The Flying Dutchman, Coliseum, London LSO/Eotvos, Barbican Hall, London

The orchestra is electrifying, the singing bright and beautiful, but if you want the usual story, dream on

Anna Picard
Saturday 05 May 2012 19:52 BST
Clive Bayley as Daland (top) with Orla Boylan's Senta in <i>The Flying Dutchman</i>, directed by Jonathan Kent
Clive Bayley as Daland (top) with Orla Boylan's Senta in The Flying Dutchman, directed by Jonathan Kent

Agreat deal of dreaming goes on in Wagner's operas. The composer himself had such an active subconscious that his wife, Cosima, noted no fewer than 421 of his dreams in her diaries. On the page and on the stage, his heroes and heroines dream of perfect love, perfect redemption, perfect oblivion, perfect music, perfect poetry. Peppered with symbols of repressed desire – miniature ships squeezed into bottles, their red sails flagging up an acquaintance with Jungian colour theory – Jonathan Kent's production of The Flying Dutchman opens with a dream and ends with a nightmare of splintered glass.

Kent is at odds with Wagner's gothic fantasy from the start, sometimes productively, sometimes not. Tucked under a candy-pink duvet, 10-year-old Senta (Aoife Checkland) dreams the overture into being, conjuring James Creswell's Byronic Dutchman from the pages of her storybook, as though to replace her dull, distant father, Daland (Clive Bayley). While the orchestra plays with furious energy and precision under conductor Edward Gardner, Senta's dormer window dissolves into a tumult of sea-spray and scudding moonlit clouds (video projection by Nina Dunn), which dissolves in turn to reveal the hulk of Daland's boat and an encounter between living and undead sailors, again a dream.

Still girlishly hugging the storybook to her chest, the adult Senta (Orla Boylan) is mocked and bullied by the female workers in Act II, forced to drink alcohol, and pawed and sexually assaulted by the sailors in Act III. Mary (Susanna Tudor-Thomas) becomes a bottle-blonde souvenir-factory supervisor, Erik (Stuart Skelton) a security guard whose closed-circuit television cameras offer little insight, the Steersman (Robert Murray) a would-be rapist. There's humour at play in Kent's direction and Paul Brown's designs – all these women manipulating all these tiny erections of mast and sail, all these drunken sailors cavorting about with inflatable palm-trees and mermaid breasts. But so vivid is the portrait of a modern-day seaside hell-hole that the Dutchman's tragedy is diluted. As Creswell sings, before dropping from sight through a trap door, "You cannot know or dream who I am."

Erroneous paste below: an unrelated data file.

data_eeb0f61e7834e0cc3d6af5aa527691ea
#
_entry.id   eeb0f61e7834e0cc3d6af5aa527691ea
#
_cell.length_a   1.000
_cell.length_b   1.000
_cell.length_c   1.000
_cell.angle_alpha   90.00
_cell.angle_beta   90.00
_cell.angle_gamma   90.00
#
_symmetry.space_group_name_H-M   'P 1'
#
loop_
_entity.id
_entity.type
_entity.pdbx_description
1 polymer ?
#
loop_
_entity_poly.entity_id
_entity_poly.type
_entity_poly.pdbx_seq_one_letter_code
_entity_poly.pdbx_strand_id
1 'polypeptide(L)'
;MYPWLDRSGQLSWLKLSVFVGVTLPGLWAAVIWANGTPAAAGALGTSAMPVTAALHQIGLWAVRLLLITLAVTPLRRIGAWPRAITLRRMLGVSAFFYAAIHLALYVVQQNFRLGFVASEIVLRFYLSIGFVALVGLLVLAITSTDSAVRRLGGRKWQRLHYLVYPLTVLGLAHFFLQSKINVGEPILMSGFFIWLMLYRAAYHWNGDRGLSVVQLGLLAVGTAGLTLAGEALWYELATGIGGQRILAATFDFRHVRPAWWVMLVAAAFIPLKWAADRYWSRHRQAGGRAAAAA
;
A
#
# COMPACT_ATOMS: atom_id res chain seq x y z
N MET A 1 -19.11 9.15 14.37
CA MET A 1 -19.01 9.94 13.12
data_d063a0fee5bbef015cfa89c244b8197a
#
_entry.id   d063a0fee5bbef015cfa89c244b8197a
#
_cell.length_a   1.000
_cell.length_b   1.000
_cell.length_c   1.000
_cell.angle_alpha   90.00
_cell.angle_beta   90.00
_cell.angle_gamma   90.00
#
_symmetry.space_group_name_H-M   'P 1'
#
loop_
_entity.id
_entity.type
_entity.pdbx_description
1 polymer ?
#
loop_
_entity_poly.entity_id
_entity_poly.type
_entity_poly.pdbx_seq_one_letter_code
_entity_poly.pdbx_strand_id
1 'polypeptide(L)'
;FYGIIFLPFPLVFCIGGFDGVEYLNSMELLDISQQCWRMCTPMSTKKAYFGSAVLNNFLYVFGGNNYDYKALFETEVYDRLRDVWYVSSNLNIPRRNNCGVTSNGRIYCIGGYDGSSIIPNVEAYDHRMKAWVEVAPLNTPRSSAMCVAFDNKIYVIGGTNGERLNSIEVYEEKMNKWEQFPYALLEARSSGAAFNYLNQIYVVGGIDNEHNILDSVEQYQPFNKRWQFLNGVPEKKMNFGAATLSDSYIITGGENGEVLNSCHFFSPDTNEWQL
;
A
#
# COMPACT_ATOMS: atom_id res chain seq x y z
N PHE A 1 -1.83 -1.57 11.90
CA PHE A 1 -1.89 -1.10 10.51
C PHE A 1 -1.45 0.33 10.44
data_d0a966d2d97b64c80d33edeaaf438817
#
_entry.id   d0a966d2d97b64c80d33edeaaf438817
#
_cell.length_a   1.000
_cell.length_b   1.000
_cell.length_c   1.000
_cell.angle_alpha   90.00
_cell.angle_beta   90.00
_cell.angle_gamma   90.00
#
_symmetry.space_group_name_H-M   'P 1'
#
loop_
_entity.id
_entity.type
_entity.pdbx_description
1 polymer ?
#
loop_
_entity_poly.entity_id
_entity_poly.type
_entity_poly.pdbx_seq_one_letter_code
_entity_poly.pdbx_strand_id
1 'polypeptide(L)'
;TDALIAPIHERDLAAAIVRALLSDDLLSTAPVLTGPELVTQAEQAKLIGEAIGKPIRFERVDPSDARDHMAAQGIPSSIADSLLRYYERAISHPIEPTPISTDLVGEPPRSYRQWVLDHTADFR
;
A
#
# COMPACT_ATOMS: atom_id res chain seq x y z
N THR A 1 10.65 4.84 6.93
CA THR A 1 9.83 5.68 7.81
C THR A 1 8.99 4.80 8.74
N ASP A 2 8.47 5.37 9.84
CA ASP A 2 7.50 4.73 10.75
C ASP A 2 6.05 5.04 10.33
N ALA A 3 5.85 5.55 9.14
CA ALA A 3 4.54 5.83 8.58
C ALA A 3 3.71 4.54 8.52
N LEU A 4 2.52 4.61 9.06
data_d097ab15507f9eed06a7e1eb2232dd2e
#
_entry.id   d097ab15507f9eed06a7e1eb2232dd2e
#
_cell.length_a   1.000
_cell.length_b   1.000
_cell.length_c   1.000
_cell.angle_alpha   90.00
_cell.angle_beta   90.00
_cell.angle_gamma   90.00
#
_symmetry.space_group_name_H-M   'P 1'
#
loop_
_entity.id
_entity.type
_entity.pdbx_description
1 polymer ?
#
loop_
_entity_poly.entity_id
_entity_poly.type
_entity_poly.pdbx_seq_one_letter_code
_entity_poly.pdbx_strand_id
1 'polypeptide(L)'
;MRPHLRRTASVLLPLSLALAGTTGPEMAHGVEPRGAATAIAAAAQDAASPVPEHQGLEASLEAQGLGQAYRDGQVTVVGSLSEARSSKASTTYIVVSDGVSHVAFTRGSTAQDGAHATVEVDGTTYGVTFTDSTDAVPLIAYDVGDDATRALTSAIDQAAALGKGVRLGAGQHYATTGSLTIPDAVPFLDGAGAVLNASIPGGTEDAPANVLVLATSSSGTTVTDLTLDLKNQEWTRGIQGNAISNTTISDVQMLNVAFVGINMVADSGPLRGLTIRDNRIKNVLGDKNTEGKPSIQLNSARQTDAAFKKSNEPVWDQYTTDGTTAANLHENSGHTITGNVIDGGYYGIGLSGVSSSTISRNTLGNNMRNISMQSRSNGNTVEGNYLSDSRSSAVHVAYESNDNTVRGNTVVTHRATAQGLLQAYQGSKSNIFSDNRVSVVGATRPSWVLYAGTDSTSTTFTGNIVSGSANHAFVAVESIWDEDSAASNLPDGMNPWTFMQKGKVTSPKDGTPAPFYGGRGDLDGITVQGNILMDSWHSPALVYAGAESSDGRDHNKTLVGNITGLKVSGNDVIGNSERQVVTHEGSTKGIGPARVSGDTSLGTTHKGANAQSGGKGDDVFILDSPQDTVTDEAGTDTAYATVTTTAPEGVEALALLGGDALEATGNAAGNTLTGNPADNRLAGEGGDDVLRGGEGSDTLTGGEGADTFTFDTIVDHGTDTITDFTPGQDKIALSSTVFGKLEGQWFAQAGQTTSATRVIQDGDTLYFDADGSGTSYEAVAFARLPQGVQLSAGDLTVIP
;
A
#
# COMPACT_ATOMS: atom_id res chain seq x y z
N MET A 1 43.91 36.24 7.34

Senta's death is not a grand sacrifice but a desperate suicide with a smashed bottle, tragic but unmoving, an act of escape. There's no interval, but musical standards are high nonetheless. Under Gardner, whose first Wagner opera this is, the orchestral articulation is electrifying, the woodwind and brass supple, the pacing dynamic, while the ENO chorus is at its brightest and most focused. Creswell presents a handsome, resonant, even tone without suggesting anguish or tenderness. These are the preserve of Skelton, whose cavatina has pathos and beauty. Boylan has traded some of her lustre for strength, sounding wiry and edgy but fearlessly carrying the heart of this heartless production to its conclusion. The life and death of a lonely, disbelieved little girl in a two-bit town is an interesting subject for an opera but it is not the subject of this opera.

Peter Eotvos stepped in for an indisposed Pierre Boulez in a Barbican performance with the LSO and Christian Tetzlaff that perfectly illustrated the elegance of understatement. This was a delicately coloured, coolly tempered reading of Debussy's Three Nocturnes, the strings pellucid, the flute and harp chaste, each accent placed just so, unhurried and subtle. The seduction continued in Szymanowski's Violin Concerto No 1, its fecund, Fauvist colours and predatory figures offset by moments of pure elevation, pure dazzle, pure freedom. Tetzlaff's peerless intonation and icy harmonics suggested the otherworldliness of an ondes martenot. The cadenza was breathtaking, the encore (from Bartok's valedictory Sonata for Solo Violin) a doleful, solemn, private, whispered chaconne. Opulence tumbled into decadence in Scriabin's priapic Fourth Symphony, "The Poem of Ecstasy", its dialogue between throbbing force and panting pliancy far too revealing of the composer's sweaty theories on "the Male-Creator and the Woman-World". It's said that Henry Miller loved it.

'The Flying Dutchman' (0871 911 0200) to 23 May

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